A Mother v Dorset County Council (Older children : Long-term fostering or Adoption): Lots of interest in this published judgment from HHJ Dancey’s decision against placement orders for 8 and 5 year olds who were settled in foster care and saying they wanted to stay put. Including tabular analysis of adoption v fostering, discussion of research (including disruption rates), comments on council biases towards adoption (including adoption targets & financial drivers), and his easily detachable summary of judgment for use by the family and (potentially) the children.

H (Care and Adoption: Assessment of wider family) – Suesspicious Minds explained Mr Justice Cobb’s judgment from a family court decision on care and placement orders, involving whether and when councils have positive obligations to assess family members, even when parents don’t put them forward or oppose them being told. (Also referencing FRG good practice guidance on such assessments.) See Assessing family members where parent doesn’t put them forward or objects:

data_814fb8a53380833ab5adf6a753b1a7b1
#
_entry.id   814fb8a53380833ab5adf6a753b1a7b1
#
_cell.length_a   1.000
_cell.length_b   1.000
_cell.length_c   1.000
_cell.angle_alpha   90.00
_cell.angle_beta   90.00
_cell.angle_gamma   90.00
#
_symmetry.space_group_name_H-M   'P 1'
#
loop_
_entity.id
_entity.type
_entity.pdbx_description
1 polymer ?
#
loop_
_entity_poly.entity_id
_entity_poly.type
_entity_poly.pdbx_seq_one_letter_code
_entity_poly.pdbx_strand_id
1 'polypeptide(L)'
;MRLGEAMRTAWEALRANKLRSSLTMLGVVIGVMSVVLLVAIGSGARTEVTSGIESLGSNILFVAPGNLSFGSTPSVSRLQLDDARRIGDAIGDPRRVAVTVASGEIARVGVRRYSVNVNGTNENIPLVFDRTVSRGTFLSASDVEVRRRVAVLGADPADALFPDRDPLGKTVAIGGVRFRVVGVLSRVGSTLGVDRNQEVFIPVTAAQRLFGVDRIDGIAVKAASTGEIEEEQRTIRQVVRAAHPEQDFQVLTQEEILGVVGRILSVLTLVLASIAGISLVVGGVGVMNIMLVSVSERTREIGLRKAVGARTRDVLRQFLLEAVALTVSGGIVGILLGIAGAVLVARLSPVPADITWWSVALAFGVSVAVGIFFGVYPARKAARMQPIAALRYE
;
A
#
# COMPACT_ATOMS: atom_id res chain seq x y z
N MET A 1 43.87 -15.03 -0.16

R ( A Child : Appeal : Termination of Contact) – Mr Justice William’s comments on legal aid from a decision to allow a father’s appeal in part, attracted twitter attention. The father had appealed orders refusing contact and limiting it to indirect, alongside s.91(14) bars on future applications, despite findings the resident parent had significantly emotionally harmed the child by alienating him:

G (Children: Fair Hearing) –Suesspicious Minds analysed Peter Jackson J’s decision to allow a mother’s appeal from an interim care order she’d consented to, on the basis her consent arose from improper judicial pressure. See Bullish but not bullying: under pressure.

S (Care plans in discharge applications) – A legally ‘ordinary’ decision from the family court involving dramatic change by parents and children’s phased return home from care: